Scot: I've got a couple of things I found on Reddit here I just want to throw out quickly before we get to the cure. So there were a couple of things that said it can be an injury during sex. And I even found this on a couple of what I would consider legit medical sites. You said we're not too sure if that's what's causing it or not. What's your take on that?

Dr. Smith: So that is the theory, that there is some micro-trauma happening at some point. And the time when the penis would be under the most stress would be during sexual intercourse. So that's oftentimes the theory that's put behind it. However, no one really knows for sure.

Like I said, some patients come in and they can pinpoint a sexual encounter where they did notice a bending of the penis that was painful and then the curvature started after that. But however the micro-trauma happens, it definitely can be. And so a lot of times we do look for a time when the patient may have had a sexual encounter where there may have been a bending or an abnormal bending of the penis that may have caused some of this damage.

Scot: On Reddit, I also saw that some people thought medications cause it. A lot of people would say, "Yeah, I was on such and such medication, and that's when it happened." Is there any truth to that?

Dr. Smith: So, again, I think that there can be some truth to that. There's not really good evidence to guarantee any of that. But again, you can't say yes or no 100% about anything. There are some medications that can cause fibrosis and things like that that people have pointed to. "Well, I didn't have any of these issues before I took these medications." So that definitely could be the case.

Troy: I guess with all this in mind then, what's someone going to do about this? Obviously, the answer, it sounds like, is come talk to you. And then if I come there, and there's clearly an issue, what should I expect next?

Dr. Smith: So you come in and you see us. We're going to recommend doing the ultrasound to measure the curvature because looking at how much curvature you have can really make a difference.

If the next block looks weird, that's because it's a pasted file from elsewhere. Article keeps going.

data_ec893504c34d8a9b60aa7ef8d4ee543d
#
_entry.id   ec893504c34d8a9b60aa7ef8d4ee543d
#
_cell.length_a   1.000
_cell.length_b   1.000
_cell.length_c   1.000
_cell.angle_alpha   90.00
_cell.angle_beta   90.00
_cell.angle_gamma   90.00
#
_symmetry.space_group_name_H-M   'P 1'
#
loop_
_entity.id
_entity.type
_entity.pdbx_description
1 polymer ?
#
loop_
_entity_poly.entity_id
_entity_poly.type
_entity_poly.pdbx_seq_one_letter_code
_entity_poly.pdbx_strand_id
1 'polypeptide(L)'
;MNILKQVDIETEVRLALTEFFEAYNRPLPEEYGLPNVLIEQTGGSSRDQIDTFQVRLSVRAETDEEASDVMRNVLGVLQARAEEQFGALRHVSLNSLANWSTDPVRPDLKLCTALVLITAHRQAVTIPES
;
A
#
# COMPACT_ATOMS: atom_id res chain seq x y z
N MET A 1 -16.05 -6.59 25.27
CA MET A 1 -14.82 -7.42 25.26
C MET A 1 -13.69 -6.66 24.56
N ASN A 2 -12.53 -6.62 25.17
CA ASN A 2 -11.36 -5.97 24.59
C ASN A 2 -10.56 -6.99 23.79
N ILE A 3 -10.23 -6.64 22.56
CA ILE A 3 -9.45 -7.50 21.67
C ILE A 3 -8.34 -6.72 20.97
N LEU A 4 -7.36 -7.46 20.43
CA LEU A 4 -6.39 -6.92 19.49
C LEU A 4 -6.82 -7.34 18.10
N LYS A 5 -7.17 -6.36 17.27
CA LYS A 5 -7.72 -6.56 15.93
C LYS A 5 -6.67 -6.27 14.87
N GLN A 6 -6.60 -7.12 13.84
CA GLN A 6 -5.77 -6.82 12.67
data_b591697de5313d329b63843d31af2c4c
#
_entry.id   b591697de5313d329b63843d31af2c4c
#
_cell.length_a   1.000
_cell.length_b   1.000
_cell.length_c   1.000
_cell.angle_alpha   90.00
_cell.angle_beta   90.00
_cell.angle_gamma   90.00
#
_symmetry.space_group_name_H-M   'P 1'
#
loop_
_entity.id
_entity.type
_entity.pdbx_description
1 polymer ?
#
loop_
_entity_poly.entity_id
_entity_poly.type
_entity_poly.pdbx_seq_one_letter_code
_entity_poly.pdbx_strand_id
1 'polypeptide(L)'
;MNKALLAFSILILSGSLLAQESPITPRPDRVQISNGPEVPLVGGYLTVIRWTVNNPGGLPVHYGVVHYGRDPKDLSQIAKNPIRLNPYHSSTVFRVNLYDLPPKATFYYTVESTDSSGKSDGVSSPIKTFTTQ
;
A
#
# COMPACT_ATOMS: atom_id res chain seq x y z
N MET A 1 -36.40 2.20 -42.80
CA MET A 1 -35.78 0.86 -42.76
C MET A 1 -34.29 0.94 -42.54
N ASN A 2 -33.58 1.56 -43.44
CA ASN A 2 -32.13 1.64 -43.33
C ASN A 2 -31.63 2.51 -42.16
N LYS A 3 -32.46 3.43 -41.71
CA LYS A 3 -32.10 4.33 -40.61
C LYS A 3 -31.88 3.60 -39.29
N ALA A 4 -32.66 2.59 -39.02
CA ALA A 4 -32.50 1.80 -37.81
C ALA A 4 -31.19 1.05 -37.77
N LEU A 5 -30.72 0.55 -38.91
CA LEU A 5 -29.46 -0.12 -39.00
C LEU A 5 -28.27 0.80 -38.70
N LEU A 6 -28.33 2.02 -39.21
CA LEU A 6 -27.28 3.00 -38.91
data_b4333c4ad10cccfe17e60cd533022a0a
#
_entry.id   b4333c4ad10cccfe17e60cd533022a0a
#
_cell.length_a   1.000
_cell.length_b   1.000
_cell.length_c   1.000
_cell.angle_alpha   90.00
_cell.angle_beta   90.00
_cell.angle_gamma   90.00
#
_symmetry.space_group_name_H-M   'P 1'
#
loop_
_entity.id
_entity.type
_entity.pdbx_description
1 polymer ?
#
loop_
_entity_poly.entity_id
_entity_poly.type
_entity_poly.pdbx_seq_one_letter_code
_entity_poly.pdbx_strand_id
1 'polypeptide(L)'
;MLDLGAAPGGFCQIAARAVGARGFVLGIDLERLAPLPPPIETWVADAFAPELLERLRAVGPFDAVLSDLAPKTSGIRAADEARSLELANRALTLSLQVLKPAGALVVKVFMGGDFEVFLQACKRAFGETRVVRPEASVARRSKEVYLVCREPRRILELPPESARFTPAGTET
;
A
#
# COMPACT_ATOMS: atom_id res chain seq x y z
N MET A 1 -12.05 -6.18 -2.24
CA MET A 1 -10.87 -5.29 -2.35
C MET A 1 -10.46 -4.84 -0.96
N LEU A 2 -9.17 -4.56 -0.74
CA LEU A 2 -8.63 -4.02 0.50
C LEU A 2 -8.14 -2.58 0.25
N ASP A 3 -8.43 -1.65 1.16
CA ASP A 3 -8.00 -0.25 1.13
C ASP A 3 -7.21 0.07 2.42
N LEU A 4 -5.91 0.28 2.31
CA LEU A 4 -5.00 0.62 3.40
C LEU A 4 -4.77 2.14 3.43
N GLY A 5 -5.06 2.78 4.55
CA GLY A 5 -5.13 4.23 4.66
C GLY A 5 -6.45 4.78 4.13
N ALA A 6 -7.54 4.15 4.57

Some men just want some reassurance. They're functionally straight, they're not having difficulty with urination or sexual function, and they just want reassurance that it's not something that's going to be a huge deal. And if that's the case, then maybe we do nothing for those folks.

But again, looking at it, if it is something where it is problematic, there are treatment options. We'll talk about it from least invasive to most invasive. So there are no real good oral therapies. I know some people will say, "Oh, you can take this oral therapy to straighten things out." None of those have been shown to be effective.

Scot: Name a couple of those because I did actually look . . .

Troy: Yeah, you piqued my interest. I'm curious. Are we talking ginseng or . . .

Dr. Smith: You'll see things like coenzyme Q10, vitamin E, POTABA, colchicine, different things. Some people say Omega-3 fatty acids. People will say, "Well, if you just take Viagra, it'll help you straighten out." None of those things have been shown to really do anything to help with the curvature of the penis.

The three things that we generally offer folks in the office . . . the ultrasound to evaluate their curvature properly. Generally, the photos that they bring will let us know that they do have curvature, but they're not really accurate as far as getting measurements. So we want to know how much curvature they have because that can really dictate treatment options.

And there are three treatment options that we generally offer our patients. One is a penile straightening device. These devices are worn on the penis for a duration of time to help straighten out that curvature. They're generally worn for a few to several months at a time. Some of them range between two sessions of 30 minutes a day all the way up to nine hours a day and monitor the curvature to see improvement.

Scot: So that's something you can wear under your clothes if it's nine hours a day. Or is it at night?

Dr. Smith: Not usually. It's pretty bulky. They're not really able to be worn . . . they don't want you to sleep with them. So it's very prohibitive for a lot of people. I think with COVID where people are staying home a little bit more, it may have been a little bit easier of an option for some folks. But again, you're not going to put that on and go to the office with it.

Troy: That sounds like it would work for a Zoom meeting.

Dr. Smith: Right. It would. Yep, you could have your button-up shirt on the top and your basketball shorts on the bottom.